Science on the Frontlines: Varmint Hunting and Conflicts of Interest

 

Where exactly did the novel coronavirus, SARS Cov-2 originate? Like the plot of a Sherlock Holmes mystery, the search continues. Evidence is emerging this may be a laboratory-created mutant virus that escaped from a BSL-2, BSL-3, and BSL-4 labs. One such lab being the Wuhan Institute of Virology (WIV) in Wuhan China, the country’s first biosafety level four lab.

What is the evidence? A team of WHO-sponsored scientists traveled to Wuhan, China to look for clues. They spent two weeks in Wuhan visiting museums, and several markets, including the highly suspected Wuhan Seafood Market. Curiously, in two weeks of investigation, the team spent only three hours reviewing the WIV laboratory at the center of the controversy. In fact, of those three hours, one was spent dawning and doffing personal protective equipment. Why such a cursory examination? Could a conflict of interest be a reason?

One of the leaders of the investigational team was Peter Daszak, Ph.D, a British zoologist and a Principal at EcoHealth Alliance, a nongovernment organization (NGO). His NGO focuses on situations like the emergence of SARS Cov-2. Readers should note, Dr. Daszak published and collaborated with the key scientist at the Wuhan Institute of Virology, Shi Zhengli. He also received tens of millions of dollars in funding from China and the United States for his research. According to The National Pulse, these potential conflicts of interest only scratch the surface.[1] In a February 2021 interview with the New York Times and a March 2021 interview with NPR, Dr Daszak failed to disclose his financial ties to the Chinese government.[2] Interestingly, neither journalist from these esteemed media outlets felt it necessary to ask him about the aforementioned conflicts. A scientist has an ethical and professional obligation to disclose potential conflicts of interest when conducting research or investigations.

In May of 2020, China admitted samples were destroyed at the WIV in December of 2019.[3] However, Chinese officials denied this was an attempt at a cover up. After the cursory inspection of the lab, Dr. Daszak concluded SARS Cov-2 must have originated from natural zoonosis, and was not an engineered pathogen involved in an accidental laboratory escape. Hmmm…

“Zoonosis” is transmission of a pathogen, a disease causing organism like a virus or a parasite, from an animal host to a human host. There is a major problem with Dr. Daszak’s theory of zoonosis as the origin of the SARS Cov-2 virus and the subsequent COVID 19 pandemic. For zoonosis to occur, an in-between or intermediate host is required, this is known as intermediate adaption. A pathogen can not move directly from a bat to a human, as bat pathogens cannot thrive in a human host.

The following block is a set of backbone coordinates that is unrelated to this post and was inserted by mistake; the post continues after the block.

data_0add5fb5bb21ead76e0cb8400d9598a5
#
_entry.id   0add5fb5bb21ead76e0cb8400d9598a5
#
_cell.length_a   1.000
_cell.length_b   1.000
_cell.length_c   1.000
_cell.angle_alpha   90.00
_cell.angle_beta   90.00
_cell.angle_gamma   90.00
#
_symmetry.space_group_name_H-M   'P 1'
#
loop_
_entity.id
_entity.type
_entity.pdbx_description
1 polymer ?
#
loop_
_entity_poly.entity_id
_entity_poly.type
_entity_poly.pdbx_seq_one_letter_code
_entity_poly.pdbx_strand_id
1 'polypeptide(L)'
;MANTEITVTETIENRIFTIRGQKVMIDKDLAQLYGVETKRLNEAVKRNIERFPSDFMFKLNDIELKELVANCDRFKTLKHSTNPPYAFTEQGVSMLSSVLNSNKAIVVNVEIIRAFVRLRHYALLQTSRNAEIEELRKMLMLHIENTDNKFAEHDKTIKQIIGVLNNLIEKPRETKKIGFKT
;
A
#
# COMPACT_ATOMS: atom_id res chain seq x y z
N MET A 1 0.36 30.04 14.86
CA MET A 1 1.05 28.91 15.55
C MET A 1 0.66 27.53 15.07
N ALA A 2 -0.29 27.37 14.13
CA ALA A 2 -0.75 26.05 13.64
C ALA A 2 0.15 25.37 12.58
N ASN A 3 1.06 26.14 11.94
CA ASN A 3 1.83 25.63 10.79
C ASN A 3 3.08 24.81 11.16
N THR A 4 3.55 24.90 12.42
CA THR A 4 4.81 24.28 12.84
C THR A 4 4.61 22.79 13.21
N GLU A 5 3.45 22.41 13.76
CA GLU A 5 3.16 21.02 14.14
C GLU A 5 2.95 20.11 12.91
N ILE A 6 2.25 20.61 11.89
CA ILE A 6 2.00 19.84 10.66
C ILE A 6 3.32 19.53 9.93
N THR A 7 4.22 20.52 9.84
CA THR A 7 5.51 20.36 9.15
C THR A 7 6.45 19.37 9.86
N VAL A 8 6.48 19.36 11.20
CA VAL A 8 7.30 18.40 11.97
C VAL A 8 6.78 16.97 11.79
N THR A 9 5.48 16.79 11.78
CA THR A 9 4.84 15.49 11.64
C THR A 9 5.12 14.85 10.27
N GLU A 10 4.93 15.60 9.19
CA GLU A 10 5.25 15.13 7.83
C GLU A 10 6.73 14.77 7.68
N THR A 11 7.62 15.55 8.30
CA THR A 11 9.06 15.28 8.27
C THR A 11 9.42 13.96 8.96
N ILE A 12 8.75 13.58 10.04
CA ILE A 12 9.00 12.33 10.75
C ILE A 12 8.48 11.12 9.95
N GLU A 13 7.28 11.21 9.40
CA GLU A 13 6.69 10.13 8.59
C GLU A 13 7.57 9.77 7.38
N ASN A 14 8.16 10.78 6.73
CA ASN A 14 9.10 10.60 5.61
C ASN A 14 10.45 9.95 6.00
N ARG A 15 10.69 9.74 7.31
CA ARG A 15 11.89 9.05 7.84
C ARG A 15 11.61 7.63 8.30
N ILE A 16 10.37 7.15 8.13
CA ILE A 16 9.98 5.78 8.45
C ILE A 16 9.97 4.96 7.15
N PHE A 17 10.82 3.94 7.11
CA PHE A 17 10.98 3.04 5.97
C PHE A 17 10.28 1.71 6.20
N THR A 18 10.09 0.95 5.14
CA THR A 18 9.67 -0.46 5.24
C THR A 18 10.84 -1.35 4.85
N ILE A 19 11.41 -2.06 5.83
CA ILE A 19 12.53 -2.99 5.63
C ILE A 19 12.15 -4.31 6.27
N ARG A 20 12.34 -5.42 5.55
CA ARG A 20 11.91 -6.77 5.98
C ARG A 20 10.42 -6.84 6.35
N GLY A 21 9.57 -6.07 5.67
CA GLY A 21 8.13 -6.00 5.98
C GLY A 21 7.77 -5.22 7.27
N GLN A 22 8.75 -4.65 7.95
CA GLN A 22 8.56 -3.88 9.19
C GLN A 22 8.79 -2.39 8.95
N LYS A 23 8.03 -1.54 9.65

How could a bat virus have evolved into one that can infect humans, seemingly out of nowhere? The top theory is that through Gain-of-Function Research (GOFR) different strains of bat Coronaviruses underwent manipulation and forced adaptation to have a strong binding affinity for humans. It is this pathogen that may have escaped from the laboratory in Wuhan.

By culturing a virus through a series of different cell lines, from different animal species, researchers can force a virus to adapt to the species-of-choice rather quickly. This technique mimics natural zoonosis which also makes it difficult to distinguish between the two processes. The unique characteristics of SARS Cov-2 makes this a distinct possibility. One such characteristics is a higher binding affinity to human- ACEII receptor, higher than any other bat betacoronavirus of the sabrecovirus group.

Could laboratory created humanized-lung tissue in mice be the intermediate host we are looking for? Peter Daszak from the WHO investigational team revealed his prior work with this technique in a 2019 interview where he cites his work with humanized mice in 2015. In direct contraction to the time-honored tradition of sharing information among scientists, it is troubling that Dr. Daszak blocks any scientist on Twitter who dares to question his assertions, thus effectively, discouraging scientific discourse. Why? We will let the reader draw their own conclusions.

Scroll to Top

Sharing a story can change the world.